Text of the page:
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NCJ Number: 76106 Find in a Library
Title: Structural Model of Murder Behavior and the Criminal Justice System
Journal: American Economic Review  Volume:70  Issue:3  Dated:(June 1980)  Pages:327-341
Author(s): S A Hoenack; W C Weiler
Date Published: 1980
Page Count: 15
Format: Article
Language: English
Country: United States of America
Annotation: This article presents empirical validation of an alternative interpretation of a recent study which supported the hypothesis that capital punishment deters individuals from committing murder.
Abstract: It is suggested that an alternative interpretation of Ehrlich's 1975 study may be made from his findings. Little attention has been given to the identification of Ehrlich's 'murder supply function,' an equation representing the response of murder behavior to the punishments meted out by society. A structural model provides estimates of a murder supply function and assumes that these estimates may actually represent the response of society's punishments to murder behavior. Because the identification of a murder supply function requires an exact knowledge of each equation in the complete structural model, the present study provides a structural model that includes equations representing the response of society to murder behavior. First, the structural model is described and the a priori identification of its equations is discussed. Second, estimates of the model's coefficients and the results of empirical tests of validity are presented. Third, the alternative interpretation of the causality underlying Ehrlich's estimates is provided. Results obtained from applying the model suggest that perhaps the true murder supply function is one in which the effect of the probability of apprehension is larger than that found by Ehrlich. In addition, the effects of the conditional probability of conviction given apprehension and execution given conviction, are zero. Ehrlich found that the coefficients for the deterrence variables were negative, larger than their standard errors, and in the ascending order predicted by his theory. It is suggested that these impressive results could have been caused by the response of the criminal justice system to orders. Thus, Ehrlich's murder supply function, if not identified, could represent criminal justice system behavior and not murder behavior. Four tables, numerous equations, 27 footnotes, and approximately 47 references are provided.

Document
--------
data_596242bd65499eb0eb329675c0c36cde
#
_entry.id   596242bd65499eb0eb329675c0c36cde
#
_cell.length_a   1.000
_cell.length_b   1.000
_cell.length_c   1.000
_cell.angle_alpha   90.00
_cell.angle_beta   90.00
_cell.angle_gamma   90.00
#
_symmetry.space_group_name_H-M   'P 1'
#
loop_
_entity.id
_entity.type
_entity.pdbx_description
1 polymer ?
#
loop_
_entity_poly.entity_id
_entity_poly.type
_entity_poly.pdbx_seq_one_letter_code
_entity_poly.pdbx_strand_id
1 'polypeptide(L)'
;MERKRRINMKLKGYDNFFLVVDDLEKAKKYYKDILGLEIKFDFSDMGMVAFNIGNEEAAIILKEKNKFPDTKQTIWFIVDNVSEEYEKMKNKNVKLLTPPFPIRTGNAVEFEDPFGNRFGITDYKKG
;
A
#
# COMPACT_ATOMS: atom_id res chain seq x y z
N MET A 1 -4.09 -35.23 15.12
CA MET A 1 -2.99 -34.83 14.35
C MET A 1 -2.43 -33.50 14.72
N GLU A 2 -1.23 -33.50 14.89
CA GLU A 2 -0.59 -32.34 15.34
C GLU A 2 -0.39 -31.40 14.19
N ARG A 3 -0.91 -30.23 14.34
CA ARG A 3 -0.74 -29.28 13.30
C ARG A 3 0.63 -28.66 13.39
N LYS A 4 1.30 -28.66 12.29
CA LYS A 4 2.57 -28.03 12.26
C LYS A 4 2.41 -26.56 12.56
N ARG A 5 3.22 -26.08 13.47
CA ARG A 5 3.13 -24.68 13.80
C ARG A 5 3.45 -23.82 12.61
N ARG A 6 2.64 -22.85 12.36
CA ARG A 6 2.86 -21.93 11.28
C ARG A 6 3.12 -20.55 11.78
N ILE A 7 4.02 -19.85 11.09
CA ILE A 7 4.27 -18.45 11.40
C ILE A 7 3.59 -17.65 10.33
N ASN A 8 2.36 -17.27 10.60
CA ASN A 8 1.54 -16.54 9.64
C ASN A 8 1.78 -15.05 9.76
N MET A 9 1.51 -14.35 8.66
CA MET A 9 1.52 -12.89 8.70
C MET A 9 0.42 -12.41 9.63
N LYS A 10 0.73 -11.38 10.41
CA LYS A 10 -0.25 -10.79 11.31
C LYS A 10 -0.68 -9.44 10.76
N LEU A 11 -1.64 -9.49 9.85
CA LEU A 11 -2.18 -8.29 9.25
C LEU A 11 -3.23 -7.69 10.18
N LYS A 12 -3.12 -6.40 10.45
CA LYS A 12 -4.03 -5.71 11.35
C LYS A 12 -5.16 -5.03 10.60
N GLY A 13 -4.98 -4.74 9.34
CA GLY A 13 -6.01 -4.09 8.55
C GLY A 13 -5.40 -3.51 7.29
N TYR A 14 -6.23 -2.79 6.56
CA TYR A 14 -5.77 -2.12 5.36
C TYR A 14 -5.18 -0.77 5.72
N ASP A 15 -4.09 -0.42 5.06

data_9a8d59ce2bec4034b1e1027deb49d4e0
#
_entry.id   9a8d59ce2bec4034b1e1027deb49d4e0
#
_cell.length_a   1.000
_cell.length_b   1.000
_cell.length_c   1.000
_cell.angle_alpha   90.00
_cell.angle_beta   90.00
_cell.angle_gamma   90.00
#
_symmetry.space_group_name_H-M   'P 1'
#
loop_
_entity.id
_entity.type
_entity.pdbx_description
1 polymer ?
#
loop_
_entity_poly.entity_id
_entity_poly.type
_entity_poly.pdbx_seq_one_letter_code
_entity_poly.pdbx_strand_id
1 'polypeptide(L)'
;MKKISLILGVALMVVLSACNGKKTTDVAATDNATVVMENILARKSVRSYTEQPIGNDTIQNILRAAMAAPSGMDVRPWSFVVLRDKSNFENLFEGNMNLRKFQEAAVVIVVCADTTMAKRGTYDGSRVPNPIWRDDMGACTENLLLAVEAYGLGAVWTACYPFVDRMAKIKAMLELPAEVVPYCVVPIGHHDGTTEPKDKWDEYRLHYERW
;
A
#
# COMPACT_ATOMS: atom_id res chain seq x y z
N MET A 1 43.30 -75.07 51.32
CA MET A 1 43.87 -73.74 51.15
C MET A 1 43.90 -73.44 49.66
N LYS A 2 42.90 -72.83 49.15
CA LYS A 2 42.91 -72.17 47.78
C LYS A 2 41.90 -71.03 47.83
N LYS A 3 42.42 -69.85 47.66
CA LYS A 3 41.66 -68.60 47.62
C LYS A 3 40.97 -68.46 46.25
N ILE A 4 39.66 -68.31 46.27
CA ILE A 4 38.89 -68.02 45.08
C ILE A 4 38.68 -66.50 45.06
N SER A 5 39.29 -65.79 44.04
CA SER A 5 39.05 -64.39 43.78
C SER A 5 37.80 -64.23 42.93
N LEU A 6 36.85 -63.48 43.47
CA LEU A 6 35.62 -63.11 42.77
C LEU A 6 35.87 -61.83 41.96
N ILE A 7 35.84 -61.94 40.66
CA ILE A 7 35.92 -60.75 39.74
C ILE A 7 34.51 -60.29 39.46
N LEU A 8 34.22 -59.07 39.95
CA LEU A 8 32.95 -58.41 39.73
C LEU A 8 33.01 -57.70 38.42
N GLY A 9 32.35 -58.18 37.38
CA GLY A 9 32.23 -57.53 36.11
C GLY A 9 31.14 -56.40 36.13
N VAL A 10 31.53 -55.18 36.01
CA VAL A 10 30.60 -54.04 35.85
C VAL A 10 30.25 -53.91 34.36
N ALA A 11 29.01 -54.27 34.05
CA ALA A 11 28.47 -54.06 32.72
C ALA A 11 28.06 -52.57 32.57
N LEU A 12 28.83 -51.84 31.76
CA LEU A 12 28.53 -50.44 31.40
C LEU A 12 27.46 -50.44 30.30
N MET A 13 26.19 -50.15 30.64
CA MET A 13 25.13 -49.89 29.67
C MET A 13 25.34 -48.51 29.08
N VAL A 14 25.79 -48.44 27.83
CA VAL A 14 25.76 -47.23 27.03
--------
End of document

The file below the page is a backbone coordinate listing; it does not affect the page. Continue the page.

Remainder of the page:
Index Term(s): Capital punishment; Criminal justice ideologies; Deterrence; Murder
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